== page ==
Co-ordinates: 35°47´N; 05°48´W
At around 8 o’clock in the morning, the Prince Albert II entered the Strait of Gibraltar, the narrow passage between the Mediterranean Sea and the Atlantic Ocean, which separates the African continent from the European. Today we got alongside on the African coast, exactly in the port of Tangier.
For today, two excursions were planned to explore Tangier and surroundings. The first one took our guests to the little town of Tetouan including an afternoon visit of the medina in Tangier. The second in the afternoon included a bus tour to Cap Spartel, Hercules Cave and also a visit of the medina of Tangier.
As I accompanied the tour in the afternoon, I stayed on board for the morning doing some updates on the bulletin board. The following report on the whole day tour was written by my colleague Nicki Denarie.
The drive took about 1 ½ hrs each way, through very lush and green countryside. On the way, a lot of typical sights could be seen: little boys with their donkeys or herding sheep and the Berber women with their typical hats. Arriving in Tetouan, it was all on foot, first through the more modern part of the town with a nice pedestrian area flanked by lots of shops and then into the Jewish quarter and the medina of Tetouan with lots of winding narrow streets. The guests enjoyed this part the most. We had added a refreshment stop at a nice restaurant in the middle of the medina before we continued on the walking tour through the old part of the town. Unfortunately, the museum we were supposed to visit was closed so we continued back to Tangiers and decided to visit the archaeological museum there instead. A late lunch was served in Tangiers with folkloric entertainment and belly dancing. The restaurant was very typical in its decoration and the food was very good. After lunch, we visited the archaeological museum of Tangiers and then were able to enjoy some free time in the medina of Tangiers for some shopping. Guests returned happy back to the ship.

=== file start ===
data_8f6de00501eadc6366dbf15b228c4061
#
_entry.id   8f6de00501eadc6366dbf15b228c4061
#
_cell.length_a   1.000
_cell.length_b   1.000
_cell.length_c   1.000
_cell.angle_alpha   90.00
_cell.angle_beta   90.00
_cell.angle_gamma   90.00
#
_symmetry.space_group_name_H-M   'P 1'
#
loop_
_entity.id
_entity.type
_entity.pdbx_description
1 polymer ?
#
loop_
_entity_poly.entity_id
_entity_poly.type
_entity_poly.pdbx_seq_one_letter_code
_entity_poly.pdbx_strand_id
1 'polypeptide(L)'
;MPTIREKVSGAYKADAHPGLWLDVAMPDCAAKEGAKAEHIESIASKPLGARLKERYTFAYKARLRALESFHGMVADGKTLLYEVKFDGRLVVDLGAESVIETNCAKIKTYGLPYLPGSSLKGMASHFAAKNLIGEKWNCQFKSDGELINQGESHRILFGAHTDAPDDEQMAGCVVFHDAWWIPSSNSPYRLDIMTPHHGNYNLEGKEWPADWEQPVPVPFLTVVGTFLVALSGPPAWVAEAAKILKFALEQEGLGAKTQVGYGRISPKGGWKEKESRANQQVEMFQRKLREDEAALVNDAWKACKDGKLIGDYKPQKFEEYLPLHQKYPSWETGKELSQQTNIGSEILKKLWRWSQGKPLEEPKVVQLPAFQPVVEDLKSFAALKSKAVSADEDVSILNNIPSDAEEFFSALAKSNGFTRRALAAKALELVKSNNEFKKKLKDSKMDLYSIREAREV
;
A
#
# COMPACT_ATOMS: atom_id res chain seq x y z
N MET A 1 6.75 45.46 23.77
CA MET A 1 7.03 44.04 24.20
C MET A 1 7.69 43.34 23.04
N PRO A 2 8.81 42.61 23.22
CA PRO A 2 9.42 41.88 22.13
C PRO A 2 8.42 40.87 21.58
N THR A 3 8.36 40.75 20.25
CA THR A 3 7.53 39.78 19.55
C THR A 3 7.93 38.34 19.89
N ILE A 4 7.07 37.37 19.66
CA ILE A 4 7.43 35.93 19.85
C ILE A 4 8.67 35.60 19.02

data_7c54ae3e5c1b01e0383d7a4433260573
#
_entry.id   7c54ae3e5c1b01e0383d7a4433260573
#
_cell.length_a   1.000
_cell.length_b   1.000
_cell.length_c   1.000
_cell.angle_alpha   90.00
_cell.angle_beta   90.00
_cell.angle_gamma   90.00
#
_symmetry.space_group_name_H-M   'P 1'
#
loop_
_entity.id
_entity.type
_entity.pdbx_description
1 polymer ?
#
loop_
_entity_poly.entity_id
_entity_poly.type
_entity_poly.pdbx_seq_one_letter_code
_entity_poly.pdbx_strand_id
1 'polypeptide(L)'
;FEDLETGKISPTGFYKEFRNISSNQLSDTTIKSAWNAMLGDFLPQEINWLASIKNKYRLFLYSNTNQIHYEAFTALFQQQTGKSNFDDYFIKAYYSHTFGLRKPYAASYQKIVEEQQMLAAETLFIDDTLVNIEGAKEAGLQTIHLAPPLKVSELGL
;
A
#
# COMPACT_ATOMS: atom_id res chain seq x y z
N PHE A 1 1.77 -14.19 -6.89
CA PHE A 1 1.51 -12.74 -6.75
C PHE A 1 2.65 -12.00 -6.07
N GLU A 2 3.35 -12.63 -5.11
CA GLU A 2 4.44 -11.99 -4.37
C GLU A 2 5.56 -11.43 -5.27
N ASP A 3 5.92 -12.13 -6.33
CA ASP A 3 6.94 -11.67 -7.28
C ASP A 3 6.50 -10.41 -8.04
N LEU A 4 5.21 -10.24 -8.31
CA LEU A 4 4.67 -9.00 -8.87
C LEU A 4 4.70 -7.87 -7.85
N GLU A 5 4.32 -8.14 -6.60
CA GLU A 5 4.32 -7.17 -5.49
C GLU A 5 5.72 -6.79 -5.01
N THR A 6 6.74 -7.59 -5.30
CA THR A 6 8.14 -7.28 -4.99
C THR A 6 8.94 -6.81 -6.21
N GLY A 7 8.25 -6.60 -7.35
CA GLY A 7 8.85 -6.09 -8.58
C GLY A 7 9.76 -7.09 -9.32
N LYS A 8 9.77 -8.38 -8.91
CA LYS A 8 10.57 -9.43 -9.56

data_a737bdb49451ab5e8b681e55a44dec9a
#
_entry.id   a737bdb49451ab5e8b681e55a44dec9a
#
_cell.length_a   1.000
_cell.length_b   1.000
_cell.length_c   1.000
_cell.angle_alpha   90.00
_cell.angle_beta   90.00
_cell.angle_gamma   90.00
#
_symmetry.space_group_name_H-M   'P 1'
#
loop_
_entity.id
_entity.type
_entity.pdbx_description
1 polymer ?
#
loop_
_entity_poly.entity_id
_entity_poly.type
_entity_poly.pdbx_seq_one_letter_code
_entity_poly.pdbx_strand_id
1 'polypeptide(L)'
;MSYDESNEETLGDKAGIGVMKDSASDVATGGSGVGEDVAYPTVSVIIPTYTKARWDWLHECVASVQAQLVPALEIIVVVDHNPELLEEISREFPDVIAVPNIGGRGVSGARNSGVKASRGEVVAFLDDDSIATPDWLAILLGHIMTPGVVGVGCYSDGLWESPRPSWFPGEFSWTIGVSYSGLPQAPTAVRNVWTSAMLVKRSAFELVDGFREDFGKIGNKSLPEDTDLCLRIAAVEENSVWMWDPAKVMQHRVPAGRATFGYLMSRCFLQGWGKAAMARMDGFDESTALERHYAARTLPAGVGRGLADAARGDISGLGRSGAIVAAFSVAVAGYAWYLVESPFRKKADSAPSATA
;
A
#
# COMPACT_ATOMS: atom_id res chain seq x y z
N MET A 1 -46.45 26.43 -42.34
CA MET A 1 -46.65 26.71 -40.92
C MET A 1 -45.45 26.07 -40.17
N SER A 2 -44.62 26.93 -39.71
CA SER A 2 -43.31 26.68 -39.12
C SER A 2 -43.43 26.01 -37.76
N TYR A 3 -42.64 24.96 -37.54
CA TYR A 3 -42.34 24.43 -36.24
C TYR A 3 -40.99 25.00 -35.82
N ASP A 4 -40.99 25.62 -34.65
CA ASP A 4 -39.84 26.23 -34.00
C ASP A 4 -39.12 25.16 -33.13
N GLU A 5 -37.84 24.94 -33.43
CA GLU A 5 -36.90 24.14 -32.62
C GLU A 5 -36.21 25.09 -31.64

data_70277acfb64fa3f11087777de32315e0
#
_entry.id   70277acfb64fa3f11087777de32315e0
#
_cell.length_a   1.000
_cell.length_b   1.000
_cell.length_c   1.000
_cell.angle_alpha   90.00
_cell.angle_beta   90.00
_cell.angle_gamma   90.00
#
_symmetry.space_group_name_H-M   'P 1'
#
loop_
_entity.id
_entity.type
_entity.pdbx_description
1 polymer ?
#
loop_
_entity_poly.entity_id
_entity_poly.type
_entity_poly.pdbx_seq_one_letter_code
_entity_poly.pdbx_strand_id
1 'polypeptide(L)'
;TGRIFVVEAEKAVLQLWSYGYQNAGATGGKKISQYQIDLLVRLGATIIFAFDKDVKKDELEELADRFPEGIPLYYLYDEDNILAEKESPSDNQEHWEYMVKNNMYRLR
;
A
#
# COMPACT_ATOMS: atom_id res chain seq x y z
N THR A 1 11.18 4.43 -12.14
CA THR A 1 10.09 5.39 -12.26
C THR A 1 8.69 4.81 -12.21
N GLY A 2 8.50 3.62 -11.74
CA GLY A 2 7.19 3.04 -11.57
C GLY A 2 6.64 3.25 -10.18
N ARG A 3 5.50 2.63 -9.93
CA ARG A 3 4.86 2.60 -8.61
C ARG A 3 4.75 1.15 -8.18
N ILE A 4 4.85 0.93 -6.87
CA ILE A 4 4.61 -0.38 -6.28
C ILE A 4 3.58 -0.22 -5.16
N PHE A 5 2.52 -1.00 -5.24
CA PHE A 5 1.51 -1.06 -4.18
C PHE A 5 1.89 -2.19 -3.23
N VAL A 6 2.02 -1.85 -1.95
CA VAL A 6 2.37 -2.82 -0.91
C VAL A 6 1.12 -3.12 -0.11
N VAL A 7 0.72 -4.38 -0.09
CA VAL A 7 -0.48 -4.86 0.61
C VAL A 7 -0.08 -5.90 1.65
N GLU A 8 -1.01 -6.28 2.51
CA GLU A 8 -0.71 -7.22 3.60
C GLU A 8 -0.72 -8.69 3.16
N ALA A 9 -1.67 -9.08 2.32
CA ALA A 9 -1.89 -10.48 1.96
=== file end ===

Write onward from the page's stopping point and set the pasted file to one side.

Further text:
The afternoon tour started from the ship at 14.00 heading directly through the modern part and outskirts of Tangier to Cap Spartel. Looking at the Atlantic Ocean with its deep blue water and white waves, a lush green pine forest on shore side and on the outer most point the light house of Cap Spartel, the outlook at cap is really spectacular.
A little bit further to the south of the cap, the tour stopped the second time and we visited the Hercules Cave. The entrance to the cave is flanked by some souvenir kiosks where people in the traditional “djellaba” offered handicrafts, fossils and other typical Moroccan souvenirs. The cave itself was once washed out by the sea and is now something between 100 and 150 meters long and divided in several chambers. The ocean at low tide is about five meters below sea level and some young boys make a fun out of it to jump from a rock of the cave into the sea.
From the cave we headed directly back to Tangier, passing by the impressive palaces of the king of Saudi Arabia and of course the king of Morocco. In town we first had refreshment in a nice little restaurant near the Kasbah, where mint tea and cookies were served. Additional our guests could enjoy a belly dance performance with typical Arabian music. A very informative visit to the archeological museum and an interesting walk through the narrow streets of the Kasbah completed the first part of our tour in Tangier.
Just going some steps down from the Kasbah we landed in the middle of the Medina, the old part of Tangier. Innumerous shops, where leather, carpets, jewelry, clothes and so on were sold make the medina a hotspot of life in Tangier. After 45 minutes zigzagging across the medina and looking and smelling that entire oriental world, we got back to the bus and from there back to the ship.
In the evening, Expedition Leader Conrad Combrink gave a briefing to our guests about the two following days and my colleague Olga Stavrakis held a recap regarding the flamenco dance.
After a long day, our guests enjoyed a well-deserved, excellent dinner in The Restaurant.